Crane’s clients, the trip sponsors, look for opportunities for their attendees to team build and network. The attendees love immersing themselves in local culture whenever they can. Whether it’s through food, music, art or other activities, they want to experience something unique that they can’t get anywhere else. Interestingly, sustainable and socially responsible activities have become more and more attractive over the past few years.
“We have a lot of people wanting to do activities like hiking, kayaking, wildlife watching or visiting cultural landmarks,” says Crane. “However, spas and golfing continue to be the most popular activities. I guess some trends will never fade!”
Crane points to two main elements that will ensure high engagement:
“Without both factors, attendees will not engage because they can’t, or they don’t want to,” Crane says. “Honestly, you can just tell when an event isn’t going well. People aren’t participating or mingling. Over time you learn how to read the room.”
Tim Heffernan, chief growth and development officer at T3 Expo, says it’s important to vary the format of an event. Long lectures can be tiring, so it’s important to put more of the conversations on the show floor.
“Incorporating pavilions, such as mini-theaters, is a great way to hyper-localize content for a specific subset of the audience. For example, a cybersecurity pavilion would give specific 10 to 20 minute talks on how to protect different parts of a critical infrastructure,” Heffernan says.
It’s all about creating shareable moments. Here are some specific examples that Heffernan offers:
• Action on the show floor: Attendees want to be actively involved in the event rather than being pitched to, or just sitting and listening. Incorporate edutainment opportunities on the show floor through pavilions and interactive activities, and also include live polling, Q&A sessions, breakout sessions, networking opportunities and hands-on workshops.
“Overall, attendees want events that are engaging, informative and shareable,” Heffernan says. “They want to feel like they are part of a community and have the opportunity to connect with like-minded individuals. By incorporating these engagement aspects, event organizers can create a successful and impactful event that resonates with attendees.”
However, he adds, it’s important to avoid overloading attendees with too many activities or information, as this can lead to burnout and disengagement. It’s also crucial to listen to quantitative, qualitative and emotional feedback from attendees, and make adjustments for future events based on their suggestions and preferences.
While event planners want events to be engaging, they also need to be safe. From creatively and safely meeting in person post-pandemic to being vigilant about active shooter awareness, safety is paramount. Some large events are requiring security checks and attendees to walk through metal detectors.
Indeed, engaging and safe events go hand-in-hand. According to James Hayes, vice president of sports and entertainment at Guidepost Solutions, a security consultancy, the risk level associated with meetings or events depends on many factors, not limited to the area the event is to be held, controversiality of topic, demographic of participants, and any known threats against the organizers.
“Events or meetings about controversial topics, events or meetings held in high crime areas, and events or meetings involving participant groups known to be disruptive or combative should be assessed to determine if enhanced security protocols should be implemented,” Hayes says.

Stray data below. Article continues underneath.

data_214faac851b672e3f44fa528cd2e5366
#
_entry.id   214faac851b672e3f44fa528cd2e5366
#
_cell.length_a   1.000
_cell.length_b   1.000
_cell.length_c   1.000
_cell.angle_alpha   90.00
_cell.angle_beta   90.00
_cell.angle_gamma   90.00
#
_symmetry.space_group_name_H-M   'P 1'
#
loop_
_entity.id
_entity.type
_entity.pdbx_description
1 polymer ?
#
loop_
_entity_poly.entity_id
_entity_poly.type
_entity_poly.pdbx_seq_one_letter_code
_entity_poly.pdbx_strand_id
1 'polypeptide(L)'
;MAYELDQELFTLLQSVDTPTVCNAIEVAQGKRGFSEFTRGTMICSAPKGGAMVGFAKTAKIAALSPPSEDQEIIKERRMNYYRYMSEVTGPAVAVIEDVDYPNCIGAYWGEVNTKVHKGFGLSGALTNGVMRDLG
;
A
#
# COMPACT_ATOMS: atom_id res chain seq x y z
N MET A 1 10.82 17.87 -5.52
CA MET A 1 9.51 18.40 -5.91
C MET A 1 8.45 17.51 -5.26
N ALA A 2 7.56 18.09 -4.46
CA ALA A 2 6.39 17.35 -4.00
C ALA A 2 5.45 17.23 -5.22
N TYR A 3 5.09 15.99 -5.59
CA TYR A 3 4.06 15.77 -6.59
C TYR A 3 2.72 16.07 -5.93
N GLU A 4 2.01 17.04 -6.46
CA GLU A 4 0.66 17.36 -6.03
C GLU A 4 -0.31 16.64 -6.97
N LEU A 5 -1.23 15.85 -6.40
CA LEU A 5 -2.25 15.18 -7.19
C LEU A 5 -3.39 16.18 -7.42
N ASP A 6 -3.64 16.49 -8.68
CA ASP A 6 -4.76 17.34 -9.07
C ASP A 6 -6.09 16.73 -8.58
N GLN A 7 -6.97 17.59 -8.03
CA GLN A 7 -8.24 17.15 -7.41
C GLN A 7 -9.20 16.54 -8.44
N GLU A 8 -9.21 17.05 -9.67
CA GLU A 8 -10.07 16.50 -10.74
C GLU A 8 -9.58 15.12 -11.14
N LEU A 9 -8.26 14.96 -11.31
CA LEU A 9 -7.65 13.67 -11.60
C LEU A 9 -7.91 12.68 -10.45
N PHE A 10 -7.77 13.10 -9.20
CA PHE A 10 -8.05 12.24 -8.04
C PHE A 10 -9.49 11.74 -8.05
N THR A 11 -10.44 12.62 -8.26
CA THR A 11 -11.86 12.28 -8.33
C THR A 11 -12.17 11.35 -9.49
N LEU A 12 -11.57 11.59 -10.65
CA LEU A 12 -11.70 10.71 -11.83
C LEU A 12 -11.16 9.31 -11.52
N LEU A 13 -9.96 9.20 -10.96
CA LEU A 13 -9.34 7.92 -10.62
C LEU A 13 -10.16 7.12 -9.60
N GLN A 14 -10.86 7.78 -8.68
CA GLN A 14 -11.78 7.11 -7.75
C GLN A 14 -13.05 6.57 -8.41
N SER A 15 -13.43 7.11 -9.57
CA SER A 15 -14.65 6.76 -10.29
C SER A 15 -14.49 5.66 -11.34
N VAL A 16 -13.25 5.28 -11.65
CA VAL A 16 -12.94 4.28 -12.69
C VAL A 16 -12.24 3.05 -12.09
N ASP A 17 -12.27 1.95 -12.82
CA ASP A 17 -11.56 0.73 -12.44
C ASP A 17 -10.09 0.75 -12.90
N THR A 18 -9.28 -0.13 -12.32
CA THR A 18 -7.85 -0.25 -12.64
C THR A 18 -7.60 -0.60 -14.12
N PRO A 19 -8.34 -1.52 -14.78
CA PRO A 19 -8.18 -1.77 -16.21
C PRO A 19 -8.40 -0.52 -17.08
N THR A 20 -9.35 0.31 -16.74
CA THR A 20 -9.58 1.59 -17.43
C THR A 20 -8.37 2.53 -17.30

Of course, every event has different needs based on risk. Assess the risk to an event based on the specifics of the event. For venues, Hayes recommends having flexible security procedures that allow security assets to be increased depending on the risk associated with the event.
“We recommend approaching every event or meeting as a single security task order as opposed to having one standard for the venue,” Hayes says.
As a best practice, Wilson says it’s crucial for organizers to conduct a thorough risk assessment and implement appropriate safety measures to ensure attendee safety. This requires a safety and risk plan.
“For each locale, laws will vary. Meetings with the fire marshal and calls with the local police department can help shape the plan,” Wilson says.
In addition to a clear code of conduct that attendees must agree to upon registration, for each event Wilson orchestrates, she creates a location-specific safety and risk document. This is an accordance with local laws and in collaboration with the venue, fire and police departments.
“During pre-conference, I walk through the plan with the security team and do a check-in with the fire marshal once I’ve arrived onsite to ensure that egresses are to satisfaction and no changes have been made to the fire exit plan,” she adds.
Probably the largest safety concern Crane can remember in all his years as a planner was the COVID-19 pandemic. “Planners needed to adjust just about everything with in person meetings as well as evolve into virtual events,” Crane says. “With that being in the rearview mirror now, we still need to think about safety while traveling out of the country on foreign lands. Crime is in every city but having knowledge of local ‘hot spots’ is something that always need to be thought about and planned around.”
And while many planners focus immediately on the attributes that will make an event engaging, they often procrastinate on making sure the event is safe.
“The biggest mistake I see in today’s environment is procrastination,” Hayes says. “The longer you wait to assess the risk to an event and address security concerns, the more challenging it is to hire vendors and the more expensive it is to adequately staff the event. It’s also critical to identify who is responsible for the security of a meeting or event. Is the venue contractually obligated to provide security? Are the organizers contractually obligated to engage with local law enforcement or a private security force? These are things that are sometimes overlooked.” C&IT